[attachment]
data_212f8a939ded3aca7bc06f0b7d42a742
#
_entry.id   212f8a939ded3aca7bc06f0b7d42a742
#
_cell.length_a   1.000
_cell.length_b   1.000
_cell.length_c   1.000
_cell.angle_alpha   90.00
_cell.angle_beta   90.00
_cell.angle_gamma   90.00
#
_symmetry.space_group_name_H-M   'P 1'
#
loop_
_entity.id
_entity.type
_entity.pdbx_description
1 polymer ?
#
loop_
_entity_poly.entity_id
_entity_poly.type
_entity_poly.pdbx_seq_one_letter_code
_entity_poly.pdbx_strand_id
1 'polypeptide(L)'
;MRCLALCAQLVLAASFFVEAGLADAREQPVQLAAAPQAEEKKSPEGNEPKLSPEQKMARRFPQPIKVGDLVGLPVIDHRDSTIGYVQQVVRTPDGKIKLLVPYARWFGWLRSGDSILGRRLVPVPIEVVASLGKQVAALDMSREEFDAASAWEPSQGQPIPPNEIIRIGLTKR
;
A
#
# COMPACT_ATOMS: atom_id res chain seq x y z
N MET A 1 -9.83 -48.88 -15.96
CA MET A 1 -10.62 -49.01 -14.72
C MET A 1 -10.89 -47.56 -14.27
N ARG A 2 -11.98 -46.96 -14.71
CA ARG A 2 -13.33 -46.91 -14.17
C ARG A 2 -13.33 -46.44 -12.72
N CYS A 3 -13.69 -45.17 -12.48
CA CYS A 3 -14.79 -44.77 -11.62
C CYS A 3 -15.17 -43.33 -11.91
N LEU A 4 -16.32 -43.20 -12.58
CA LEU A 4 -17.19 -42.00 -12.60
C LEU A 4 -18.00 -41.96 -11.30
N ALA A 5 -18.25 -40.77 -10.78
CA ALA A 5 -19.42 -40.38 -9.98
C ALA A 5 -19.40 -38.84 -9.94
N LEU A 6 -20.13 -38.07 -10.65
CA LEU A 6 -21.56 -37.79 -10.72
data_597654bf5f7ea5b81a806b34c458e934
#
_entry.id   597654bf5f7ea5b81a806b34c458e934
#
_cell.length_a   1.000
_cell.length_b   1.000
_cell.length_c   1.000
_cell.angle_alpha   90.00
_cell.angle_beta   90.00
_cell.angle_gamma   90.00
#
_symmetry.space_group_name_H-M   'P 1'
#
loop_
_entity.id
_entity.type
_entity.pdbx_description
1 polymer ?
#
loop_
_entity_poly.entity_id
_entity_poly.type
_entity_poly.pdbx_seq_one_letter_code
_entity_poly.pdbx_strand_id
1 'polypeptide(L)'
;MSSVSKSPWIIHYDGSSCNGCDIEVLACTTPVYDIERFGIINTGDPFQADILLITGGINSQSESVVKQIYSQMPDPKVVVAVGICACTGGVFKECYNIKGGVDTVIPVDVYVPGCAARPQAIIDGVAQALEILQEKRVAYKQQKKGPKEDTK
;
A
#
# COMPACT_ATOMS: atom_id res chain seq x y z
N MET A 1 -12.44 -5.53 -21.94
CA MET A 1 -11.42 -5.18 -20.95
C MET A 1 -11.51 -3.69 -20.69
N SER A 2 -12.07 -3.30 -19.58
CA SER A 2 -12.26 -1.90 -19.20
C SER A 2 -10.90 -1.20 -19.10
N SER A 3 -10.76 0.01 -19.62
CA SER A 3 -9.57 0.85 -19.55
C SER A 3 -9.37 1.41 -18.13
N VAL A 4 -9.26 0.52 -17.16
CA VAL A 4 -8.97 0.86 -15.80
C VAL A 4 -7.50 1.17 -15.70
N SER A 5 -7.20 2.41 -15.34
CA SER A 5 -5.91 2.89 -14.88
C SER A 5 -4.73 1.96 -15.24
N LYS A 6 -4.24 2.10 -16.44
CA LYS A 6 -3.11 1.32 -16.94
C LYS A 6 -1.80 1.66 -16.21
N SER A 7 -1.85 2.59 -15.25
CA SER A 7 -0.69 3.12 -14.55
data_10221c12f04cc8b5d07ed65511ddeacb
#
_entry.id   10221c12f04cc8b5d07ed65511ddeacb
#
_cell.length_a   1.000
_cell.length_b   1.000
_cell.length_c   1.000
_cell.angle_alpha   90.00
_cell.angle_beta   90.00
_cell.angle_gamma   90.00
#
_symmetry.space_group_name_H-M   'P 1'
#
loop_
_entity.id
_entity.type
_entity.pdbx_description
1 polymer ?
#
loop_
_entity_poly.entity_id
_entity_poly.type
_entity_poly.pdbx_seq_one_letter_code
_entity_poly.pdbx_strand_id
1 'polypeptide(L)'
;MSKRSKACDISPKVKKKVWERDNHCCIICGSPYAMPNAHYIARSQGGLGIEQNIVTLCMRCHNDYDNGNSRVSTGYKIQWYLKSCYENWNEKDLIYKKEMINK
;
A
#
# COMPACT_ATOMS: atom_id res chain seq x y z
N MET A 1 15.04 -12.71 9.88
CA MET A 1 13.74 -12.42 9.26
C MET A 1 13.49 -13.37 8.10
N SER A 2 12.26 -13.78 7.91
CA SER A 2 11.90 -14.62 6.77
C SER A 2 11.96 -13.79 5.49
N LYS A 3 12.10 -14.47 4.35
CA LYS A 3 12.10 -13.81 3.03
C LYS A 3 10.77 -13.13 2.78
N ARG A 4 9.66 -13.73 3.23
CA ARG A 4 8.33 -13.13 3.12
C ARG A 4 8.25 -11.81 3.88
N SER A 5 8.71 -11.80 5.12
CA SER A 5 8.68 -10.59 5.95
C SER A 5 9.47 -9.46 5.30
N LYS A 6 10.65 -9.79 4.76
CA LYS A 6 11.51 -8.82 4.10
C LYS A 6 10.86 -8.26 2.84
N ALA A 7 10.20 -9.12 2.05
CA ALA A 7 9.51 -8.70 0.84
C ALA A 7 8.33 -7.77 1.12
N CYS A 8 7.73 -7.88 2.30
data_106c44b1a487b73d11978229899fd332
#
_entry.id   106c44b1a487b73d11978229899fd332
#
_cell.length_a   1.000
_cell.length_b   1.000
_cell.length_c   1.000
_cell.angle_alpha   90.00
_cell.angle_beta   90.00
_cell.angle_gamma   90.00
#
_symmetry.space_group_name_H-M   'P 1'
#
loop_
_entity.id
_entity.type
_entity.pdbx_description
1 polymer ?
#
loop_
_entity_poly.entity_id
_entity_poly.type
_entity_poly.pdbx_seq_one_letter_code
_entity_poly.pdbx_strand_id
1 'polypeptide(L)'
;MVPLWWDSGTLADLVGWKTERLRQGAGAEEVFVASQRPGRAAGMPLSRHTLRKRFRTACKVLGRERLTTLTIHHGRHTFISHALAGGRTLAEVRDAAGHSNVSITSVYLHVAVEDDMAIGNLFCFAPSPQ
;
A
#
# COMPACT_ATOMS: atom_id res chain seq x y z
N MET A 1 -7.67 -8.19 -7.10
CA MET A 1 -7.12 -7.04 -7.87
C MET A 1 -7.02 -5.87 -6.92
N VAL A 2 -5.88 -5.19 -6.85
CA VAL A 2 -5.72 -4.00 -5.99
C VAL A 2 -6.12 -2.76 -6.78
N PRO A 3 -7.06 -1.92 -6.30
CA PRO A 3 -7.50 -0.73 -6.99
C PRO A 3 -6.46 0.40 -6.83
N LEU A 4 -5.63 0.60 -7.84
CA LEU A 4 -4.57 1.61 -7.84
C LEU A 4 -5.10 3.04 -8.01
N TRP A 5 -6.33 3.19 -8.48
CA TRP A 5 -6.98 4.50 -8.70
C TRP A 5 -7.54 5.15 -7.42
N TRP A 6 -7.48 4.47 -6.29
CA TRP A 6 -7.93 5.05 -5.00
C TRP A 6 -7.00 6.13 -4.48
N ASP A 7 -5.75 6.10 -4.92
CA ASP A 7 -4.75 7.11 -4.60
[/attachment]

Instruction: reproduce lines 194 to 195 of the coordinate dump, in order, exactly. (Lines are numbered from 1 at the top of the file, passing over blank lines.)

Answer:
C TRP A 5 -7.54 5.15 -7.42
N TRP A 6 -7.48 4.47 -6.29